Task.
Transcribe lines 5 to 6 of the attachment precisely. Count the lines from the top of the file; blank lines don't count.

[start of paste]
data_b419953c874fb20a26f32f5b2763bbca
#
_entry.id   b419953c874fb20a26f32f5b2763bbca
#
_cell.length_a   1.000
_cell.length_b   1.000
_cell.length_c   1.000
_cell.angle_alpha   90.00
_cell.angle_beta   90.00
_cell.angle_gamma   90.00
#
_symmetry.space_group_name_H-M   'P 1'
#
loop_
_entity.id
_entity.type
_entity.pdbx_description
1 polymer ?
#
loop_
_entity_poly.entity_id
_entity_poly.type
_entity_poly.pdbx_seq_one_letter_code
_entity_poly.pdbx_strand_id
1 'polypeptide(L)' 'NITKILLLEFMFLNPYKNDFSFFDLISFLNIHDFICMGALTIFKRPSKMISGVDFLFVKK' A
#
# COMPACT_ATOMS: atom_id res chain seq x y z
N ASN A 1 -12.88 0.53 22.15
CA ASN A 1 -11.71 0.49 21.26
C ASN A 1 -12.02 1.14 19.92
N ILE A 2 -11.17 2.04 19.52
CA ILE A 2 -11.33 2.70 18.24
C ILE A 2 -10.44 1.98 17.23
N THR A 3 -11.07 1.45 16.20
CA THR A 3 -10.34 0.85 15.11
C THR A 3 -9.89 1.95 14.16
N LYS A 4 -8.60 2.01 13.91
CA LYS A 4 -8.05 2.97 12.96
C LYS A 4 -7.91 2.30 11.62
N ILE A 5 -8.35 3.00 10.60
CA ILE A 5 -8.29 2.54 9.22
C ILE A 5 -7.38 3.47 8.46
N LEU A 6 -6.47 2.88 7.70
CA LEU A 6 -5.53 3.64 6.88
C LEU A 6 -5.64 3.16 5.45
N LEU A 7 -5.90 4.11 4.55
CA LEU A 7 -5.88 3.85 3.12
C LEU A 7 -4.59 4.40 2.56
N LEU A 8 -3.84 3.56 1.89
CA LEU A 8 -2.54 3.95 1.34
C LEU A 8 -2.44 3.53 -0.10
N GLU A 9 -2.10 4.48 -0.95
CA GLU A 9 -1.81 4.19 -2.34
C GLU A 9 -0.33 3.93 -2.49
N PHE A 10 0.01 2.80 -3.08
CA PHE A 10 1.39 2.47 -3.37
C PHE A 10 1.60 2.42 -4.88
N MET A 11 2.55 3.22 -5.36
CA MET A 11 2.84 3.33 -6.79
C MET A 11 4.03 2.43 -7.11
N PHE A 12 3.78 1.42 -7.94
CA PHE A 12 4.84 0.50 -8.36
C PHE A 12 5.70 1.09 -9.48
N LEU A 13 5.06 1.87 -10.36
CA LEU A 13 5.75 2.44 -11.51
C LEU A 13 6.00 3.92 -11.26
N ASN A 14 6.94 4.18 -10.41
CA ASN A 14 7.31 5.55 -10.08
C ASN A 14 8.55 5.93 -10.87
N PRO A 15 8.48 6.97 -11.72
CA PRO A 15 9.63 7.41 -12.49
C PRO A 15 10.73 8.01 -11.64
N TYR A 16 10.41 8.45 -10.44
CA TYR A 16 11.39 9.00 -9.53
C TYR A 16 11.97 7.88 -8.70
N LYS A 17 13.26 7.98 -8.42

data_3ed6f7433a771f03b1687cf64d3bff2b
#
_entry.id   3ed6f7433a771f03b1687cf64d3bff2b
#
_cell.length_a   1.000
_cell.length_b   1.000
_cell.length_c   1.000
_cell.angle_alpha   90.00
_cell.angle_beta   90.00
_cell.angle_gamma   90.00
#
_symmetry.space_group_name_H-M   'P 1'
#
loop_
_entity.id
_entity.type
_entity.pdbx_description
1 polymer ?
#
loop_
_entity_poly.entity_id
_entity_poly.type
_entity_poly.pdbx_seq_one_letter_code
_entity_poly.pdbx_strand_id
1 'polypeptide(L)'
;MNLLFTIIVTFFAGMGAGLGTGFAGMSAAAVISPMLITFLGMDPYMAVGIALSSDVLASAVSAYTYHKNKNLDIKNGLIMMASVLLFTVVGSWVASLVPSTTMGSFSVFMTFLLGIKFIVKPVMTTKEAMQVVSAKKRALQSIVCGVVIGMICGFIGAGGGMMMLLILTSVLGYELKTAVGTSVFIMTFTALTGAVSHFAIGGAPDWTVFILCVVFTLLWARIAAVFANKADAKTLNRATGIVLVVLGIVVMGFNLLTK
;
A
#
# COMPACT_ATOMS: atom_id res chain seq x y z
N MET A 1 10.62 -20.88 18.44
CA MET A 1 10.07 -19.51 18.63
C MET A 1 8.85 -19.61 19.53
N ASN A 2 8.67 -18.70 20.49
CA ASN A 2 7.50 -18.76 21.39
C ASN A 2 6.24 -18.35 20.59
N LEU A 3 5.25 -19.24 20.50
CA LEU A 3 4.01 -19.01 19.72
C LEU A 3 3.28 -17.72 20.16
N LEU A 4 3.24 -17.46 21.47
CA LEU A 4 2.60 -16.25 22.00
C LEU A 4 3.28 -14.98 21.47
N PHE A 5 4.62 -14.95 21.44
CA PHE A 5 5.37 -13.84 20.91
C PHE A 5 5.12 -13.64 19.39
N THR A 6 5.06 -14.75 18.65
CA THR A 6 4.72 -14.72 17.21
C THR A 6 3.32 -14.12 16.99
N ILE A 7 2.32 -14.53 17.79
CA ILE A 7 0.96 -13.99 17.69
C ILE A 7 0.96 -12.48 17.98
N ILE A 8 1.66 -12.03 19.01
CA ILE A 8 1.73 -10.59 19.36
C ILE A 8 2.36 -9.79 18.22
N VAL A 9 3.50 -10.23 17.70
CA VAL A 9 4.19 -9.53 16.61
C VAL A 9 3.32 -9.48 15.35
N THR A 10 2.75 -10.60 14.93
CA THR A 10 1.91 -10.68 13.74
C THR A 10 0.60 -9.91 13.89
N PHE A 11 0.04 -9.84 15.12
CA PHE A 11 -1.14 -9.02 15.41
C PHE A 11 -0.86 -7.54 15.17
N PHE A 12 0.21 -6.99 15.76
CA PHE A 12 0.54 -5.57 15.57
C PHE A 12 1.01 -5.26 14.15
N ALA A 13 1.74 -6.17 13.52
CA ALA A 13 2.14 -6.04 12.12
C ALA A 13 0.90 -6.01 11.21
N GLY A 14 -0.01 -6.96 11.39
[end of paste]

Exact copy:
_cell.length_a   1.000
_cell.length_b   1.000